For my 2nd post in my quest to sew at least one project from every sewing book I own, I’ve sewn another purse. I didn’t have a choice as to what to sew this time – the book I used is “Making Vintage Bags” by Emma Brennan. “Making Vintage Bags” was published in 2007 and contains instructions and patterns to create 20 original purses. This handbag sewing book is unique because the purses are vintage-inspired. The styles are reminiscent of bags from the 1920s through the 1950s, with 5 patterns representing each decade.
I chose to make the “Grace”, a 1940’s inspired wool bag with a leaf shaped applique. One of the reasons I chose to sew this particular bag was that it’s made from wool. I have a tan wool sweater I accidentally machine washed and shrank. I thought a wool purse would be a great way to put this unusable sweater to good use. Yes, I’m ridiculously thrifty, I know.
In order to use my stash fabrics as much as possible on this bag I changed the felt leaf applique to a cotton print from Alexander Henry. I purchased the fabric, “Japanese Geishas”, so long ago it’s now OOP (out of print). But since the frog closure gave the purse an Asian feel I thought the geisha fabric would be appropriate. I also used the same fabric for the bag strap and lining. But I ended up adding narrow black bias tape to the outside of the strap in order to tie the handle fabric in with the black frog and trim.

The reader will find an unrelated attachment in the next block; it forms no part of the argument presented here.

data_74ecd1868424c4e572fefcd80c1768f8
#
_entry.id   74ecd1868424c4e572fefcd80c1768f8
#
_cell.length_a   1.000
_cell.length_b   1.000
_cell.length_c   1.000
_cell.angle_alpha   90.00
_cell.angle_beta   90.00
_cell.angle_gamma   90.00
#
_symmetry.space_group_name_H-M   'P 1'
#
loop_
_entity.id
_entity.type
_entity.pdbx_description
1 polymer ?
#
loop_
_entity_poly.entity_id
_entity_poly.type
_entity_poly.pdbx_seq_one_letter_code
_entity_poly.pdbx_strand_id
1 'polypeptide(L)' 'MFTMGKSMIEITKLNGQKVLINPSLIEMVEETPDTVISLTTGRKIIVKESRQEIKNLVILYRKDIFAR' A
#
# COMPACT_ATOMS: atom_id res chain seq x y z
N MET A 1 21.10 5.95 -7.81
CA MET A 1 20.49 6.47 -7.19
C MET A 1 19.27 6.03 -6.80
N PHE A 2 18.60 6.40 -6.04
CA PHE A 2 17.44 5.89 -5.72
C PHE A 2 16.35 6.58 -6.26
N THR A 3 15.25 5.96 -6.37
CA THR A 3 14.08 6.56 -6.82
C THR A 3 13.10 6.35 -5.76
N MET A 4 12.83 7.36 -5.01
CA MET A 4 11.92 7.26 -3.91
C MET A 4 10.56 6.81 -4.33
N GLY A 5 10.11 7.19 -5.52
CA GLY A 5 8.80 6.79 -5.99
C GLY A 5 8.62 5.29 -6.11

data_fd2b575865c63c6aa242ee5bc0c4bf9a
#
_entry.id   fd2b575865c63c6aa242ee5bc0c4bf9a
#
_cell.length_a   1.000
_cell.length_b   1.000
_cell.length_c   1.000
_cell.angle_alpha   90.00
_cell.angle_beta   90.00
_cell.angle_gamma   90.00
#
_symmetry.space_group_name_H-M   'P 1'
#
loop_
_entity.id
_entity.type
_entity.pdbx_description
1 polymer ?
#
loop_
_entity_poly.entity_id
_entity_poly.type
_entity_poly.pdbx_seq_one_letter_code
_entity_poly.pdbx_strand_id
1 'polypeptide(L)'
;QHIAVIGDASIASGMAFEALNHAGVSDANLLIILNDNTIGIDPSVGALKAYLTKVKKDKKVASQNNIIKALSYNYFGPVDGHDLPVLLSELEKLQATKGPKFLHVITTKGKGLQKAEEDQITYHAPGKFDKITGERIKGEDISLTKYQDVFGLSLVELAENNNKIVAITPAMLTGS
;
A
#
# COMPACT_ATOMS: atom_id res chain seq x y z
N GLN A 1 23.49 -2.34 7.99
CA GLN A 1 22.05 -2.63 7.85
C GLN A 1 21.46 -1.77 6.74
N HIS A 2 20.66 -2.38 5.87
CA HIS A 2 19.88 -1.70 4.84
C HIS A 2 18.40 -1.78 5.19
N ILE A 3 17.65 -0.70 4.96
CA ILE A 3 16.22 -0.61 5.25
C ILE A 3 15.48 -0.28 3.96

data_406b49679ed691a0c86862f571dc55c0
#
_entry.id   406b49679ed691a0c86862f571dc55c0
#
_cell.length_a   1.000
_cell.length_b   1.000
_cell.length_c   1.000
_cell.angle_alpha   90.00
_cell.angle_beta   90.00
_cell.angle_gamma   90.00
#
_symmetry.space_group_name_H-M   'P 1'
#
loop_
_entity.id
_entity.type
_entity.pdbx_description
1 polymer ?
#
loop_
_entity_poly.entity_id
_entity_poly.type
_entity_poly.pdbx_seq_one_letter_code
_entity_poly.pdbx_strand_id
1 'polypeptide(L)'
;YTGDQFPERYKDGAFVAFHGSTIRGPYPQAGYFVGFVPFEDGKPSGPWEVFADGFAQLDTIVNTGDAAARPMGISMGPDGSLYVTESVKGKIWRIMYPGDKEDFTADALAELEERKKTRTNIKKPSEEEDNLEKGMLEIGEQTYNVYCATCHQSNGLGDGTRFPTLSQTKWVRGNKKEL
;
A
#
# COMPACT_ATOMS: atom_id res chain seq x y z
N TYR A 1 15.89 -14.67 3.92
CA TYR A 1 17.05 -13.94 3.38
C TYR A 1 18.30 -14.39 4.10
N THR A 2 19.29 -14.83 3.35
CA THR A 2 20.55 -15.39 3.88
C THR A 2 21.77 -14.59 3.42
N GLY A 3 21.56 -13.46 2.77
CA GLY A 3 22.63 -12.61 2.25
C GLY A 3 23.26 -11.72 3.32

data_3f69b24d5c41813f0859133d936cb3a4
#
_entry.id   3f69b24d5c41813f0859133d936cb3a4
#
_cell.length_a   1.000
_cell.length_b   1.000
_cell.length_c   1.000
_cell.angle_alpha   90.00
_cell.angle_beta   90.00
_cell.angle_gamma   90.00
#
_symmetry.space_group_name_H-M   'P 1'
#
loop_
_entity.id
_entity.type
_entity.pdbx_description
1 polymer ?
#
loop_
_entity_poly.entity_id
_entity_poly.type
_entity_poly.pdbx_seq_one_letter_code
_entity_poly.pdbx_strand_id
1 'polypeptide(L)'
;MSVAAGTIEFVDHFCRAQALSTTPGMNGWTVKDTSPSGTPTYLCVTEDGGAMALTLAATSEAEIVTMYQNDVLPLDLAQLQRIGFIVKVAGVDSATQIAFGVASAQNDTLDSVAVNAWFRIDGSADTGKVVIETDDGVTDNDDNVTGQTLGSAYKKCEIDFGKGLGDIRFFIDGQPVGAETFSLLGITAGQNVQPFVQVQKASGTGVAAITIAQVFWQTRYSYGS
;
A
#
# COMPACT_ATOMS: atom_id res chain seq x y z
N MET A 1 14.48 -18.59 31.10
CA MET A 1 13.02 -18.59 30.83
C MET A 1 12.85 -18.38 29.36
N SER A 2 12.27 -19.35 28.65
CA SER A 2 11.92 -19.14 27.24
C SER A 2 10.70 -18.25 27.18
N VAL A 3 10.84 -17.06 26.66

I changed the bag trim from black gimp (didn’t have this in the stash) to black cotton which I used almost like giant bias tape around the top of the bag. The only thing I purchased (besides the book in 2007) to complete the purse was the extra-large frog for the closure. So this bag was a success in terms of stashbusting, but my problem with sewing bags? I’ve used the same handbag (a gift from my husband) for years and I’m too lazy to switch from purse to purse like more fashionable women do. But then again, once my current purse dies of old age and overuse, I’ll have plenty of spares to choose from!
I like to make bags mostly because there’s no fiddling with fit. Somehow very few of my projects turn out to be quick and easy, though. I always end up either doing something wrong, not understanding the directions, or adding something different and complicated to them.
Great bag! I own the book and am being inspired to pull it out (and my accidentally felted sweater)and make a bag featured in it. Thanks for the inspiration.
I don’t have this book, but it sounds wonderful. Another item to add to my long list. I love making bags because usually, they’re quick and easy.